hours | male | 0 | 1 | 49.55 | 13.11 | 35 | 38.4 | 45.4 | 57.65 | 79.9 | ▇▃▂▂▂ |

hours | female | 0 | 1 | 49.80 | 13.38 | 35 | 38.2 | 45.6 | 59.40 | 79.8 | ▇▂▃▂▂ |

*Use geom_boxplot to plot distributions of hours worked by gender*

```
hr_2 %>%
ggplot(aes(x = gender, y = hours)) +
geom_boxplot()
```

`specify`

the variables of interest are `hours`

and `gender`

```
hr_2 %>%
specify(response = hours, explanatory = gender)
```

```
Response: hours (numeric)
Explanatory: gender (factor)
# A tibble: 500 x 2
hours gender
<dbl> <fct>
1 49.6 male
2 39.2 female
3 63.2 female
4 42.2 male
5 54.7 male
6 54.3 female
7 37.3 female
8 45.6 female
9 35.1 female
10 53 male
# ... with 490 more rows
```

`hypothesize`

that the number of hours worked and gender are independent

```
hr_2 %>%
specify(response = hours, explanatory = gender) %>%
hypothesise(null = "independence")
```

```
Response: hours (numeric)
Explanatory: gender (factor)
Null Hypothesis: independence
# A tibble: 500 x 2
hours gender
<dbl> <fct>
1 49.6 male
2 39.2 female
3 63.2 female
4 42.2 male
5 54.7 male
6 54.3 female
7 37.3 female
8 45.6 female
9 35.1 female
10 53 male
# ... with 490 more rows
```

`generate`

1000 replicates representing the null hypothesis

```
hr_2 %>%
specify(response = hours, explanatory = gender) %>%
hypothesize(null = "independence") %>%
generate(reps = 1000, type = "permute")
```

```
Response: hours (numeric)
Explanatory: gender (factor)
Null Hypothesis: independence
# A tibble: 500,000 x 3
# Groups: replicate [1,000]
hours gender replicate
<dbl> <fct> <int>
1 55.7 male 1
2 35.5 female 1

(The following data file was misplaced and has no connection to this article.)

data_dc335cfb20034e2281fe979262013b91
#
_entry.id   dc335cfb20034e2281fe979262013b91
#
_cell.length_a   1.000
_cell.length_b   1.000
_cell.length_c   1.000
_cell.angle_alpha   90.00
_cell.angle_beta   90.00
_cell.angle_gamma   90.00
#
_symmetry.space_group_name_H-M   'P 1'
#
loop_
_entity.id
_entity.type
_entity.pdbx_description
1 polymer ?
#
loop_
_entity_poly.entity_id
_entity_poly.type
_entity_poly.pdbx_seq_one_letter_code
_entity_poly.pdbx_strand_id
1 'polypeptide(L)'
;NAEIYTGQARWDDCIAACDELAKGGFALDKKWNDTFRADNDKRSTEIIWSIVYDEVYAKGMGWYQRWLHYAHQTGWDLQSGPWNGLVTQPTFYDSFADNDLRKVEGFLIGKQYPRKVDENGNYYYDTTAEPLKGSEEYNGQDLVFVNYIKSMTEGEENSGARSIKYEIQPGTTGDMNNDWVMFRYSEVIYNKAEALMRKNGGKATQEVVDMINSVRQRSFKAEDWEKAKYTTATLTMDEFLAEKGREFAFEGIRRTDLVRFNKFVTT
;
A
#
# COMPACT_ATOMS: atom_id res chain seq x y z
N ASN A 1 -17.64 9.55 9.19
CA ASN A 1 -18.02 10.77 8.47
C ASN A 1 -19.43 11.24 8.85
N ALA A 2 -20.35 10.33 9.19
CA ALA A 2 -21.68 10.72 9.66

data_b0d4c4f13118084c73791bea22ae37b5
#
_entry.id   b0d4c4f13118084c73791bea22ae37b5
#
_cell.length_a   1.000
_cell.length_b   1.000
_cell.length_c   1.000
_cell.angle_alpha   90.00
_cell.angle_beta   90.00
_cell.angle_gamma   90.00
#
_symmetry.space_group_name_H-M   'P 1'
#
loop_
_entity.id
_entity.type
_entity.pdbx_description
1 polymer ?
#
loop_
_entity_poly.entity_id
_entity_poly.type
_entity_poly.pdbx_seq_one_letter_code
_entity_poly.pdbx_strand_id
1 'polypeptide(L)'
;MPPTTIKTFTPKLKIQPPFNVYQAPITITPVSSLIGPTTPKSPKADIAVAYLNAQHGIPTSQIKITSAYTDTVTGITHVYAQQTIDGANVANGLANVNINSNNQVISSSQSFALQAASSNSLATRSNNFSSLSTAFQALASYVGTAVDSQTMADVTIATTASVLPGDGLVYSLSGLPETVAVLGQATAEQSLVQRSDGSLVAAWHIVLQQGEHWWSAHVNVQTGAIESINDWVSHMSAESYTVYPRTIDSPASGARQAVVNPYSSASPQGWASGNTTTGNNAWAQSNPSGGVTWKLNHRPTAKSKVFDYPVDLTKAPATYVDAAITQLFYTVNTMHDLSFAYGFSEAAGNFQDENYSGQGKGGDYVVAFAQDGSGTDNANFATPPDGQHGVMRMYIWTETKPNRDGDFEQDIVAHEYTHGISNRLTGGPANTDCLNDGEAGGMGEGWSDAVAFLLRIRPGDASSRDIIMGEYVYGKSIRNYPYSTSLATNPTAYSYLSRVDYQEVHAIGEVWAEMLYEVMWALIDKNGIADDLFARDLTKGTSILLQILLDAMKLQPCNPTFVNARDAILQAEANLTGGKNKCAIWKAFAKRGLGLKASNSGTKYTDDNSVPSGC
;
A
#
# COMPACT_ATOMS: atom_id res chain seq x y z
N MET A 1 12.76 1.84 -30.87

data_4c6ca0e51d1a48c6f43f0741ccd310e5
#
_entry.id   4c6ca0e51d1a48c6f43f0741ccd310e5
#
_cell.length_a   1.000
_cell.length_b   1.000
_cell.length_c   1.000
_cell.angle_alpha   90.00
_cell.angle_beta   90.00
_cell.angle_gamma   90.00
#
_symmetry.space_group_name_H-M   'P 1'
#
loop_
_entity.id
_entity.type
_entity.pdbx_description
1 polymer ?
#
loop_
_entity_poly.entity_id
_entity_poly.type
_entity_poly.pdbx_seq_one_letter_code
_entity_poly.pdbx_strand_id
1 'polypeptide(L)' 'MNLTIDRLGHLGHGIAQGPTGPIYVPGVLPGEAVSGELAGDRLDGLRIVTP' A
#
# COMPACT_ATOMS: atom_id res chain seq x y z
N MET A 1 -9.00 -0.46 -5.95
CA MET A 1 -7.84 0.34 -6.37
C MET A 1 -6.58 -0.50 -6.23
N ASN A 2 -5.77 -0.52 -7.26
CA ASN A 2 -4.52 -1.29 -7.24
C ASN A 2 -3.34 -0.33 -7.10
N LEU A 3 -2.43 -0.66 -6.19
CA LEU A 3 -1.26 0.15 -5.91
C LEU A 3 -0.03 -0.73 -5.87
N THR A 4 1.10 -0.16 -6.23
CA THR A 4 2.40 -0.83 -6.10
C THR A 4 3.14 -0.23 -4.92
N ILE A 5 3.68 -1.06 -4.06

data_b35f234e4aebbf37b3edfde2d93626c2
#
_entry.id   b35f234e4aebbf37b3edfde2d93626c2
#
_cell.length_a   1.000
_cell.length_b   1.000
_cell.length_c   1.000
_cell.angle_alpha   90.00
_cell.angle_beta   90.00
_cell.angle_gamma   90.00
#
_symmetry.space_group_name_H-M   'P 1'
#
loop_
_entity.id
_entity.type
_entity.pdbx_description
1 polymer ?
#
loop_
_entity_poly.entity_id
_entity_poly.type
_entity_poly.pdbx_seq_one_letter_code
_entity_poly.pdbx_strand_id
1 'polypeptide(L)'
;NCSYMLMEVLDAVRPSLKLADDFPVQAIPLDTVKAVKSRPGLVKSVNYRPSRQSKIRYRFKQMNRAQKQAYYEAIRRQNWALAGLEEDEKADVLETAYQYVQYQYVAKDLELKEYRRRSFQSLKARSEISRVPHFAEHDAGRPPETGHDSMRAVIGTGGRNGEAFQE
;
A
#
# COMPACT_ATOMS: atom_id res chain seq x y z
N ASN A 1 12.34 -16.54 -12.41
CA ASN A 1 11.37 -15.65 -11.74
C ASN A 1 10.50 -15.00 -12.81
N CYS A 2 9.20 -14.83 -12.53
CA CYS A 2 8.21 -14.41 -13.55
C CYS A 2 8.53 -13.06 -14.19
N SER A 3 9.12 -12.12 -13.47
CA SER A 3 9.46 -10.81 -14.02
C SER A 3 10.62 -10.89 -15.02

3 35.1 female 1
4 44.2 male 1
5 52.8 male 1
6 46 female 1
7 41.2 female 1
8 52.9 female 1
9 35.6 female 1
10 35 male 1
# ... with 499,990 more rows
```

`calculate`

the distribution of statistics from the generated data

- Assign the output
`null_distribution_2_sample_permute`

- Display
`null_distribution_2_sample_permute`

```
null_distribution_2_sample_permute <- hr_2 %>%
specify(response = hours, explanatory = gender) %>%
hypothesize(null = "independence") %>%
generate(reps = 1000, type = "permute") %>%
calculate(stat = "t", order = c("female", "male"))
null_distribution_2_sample_permute
```

```
# A tibble: 1,000 x 2
replicate stat
* <int> <dbl>
1 1 -1.81
2 2 -1.29
3 3 0.0525
4 4 -0.793
5 5 0.826
6 6 0.429
7 7 0.0843
8 8 -0.264
9 9 2.42
10 10 0.603
# ... with 990 more rows
```

`visualize`

the simulated null distribution

```
visualise(null_distribution_2_sample_permute)
```

`calculate`

the statistic from your observed data

- Assign the output
`observed_t_2_sample_stat`

- Display
`observed_t_2_sample_stat`

```
observed_t_2_sample_stat <- hr_2 %>%
specify(response = hours, explanatory = gender) %>%
calculate(stat = "t", order = c("female", "male"))
observed_t_2_sample_stat
```

```
# A tibble: 1 x 1
stat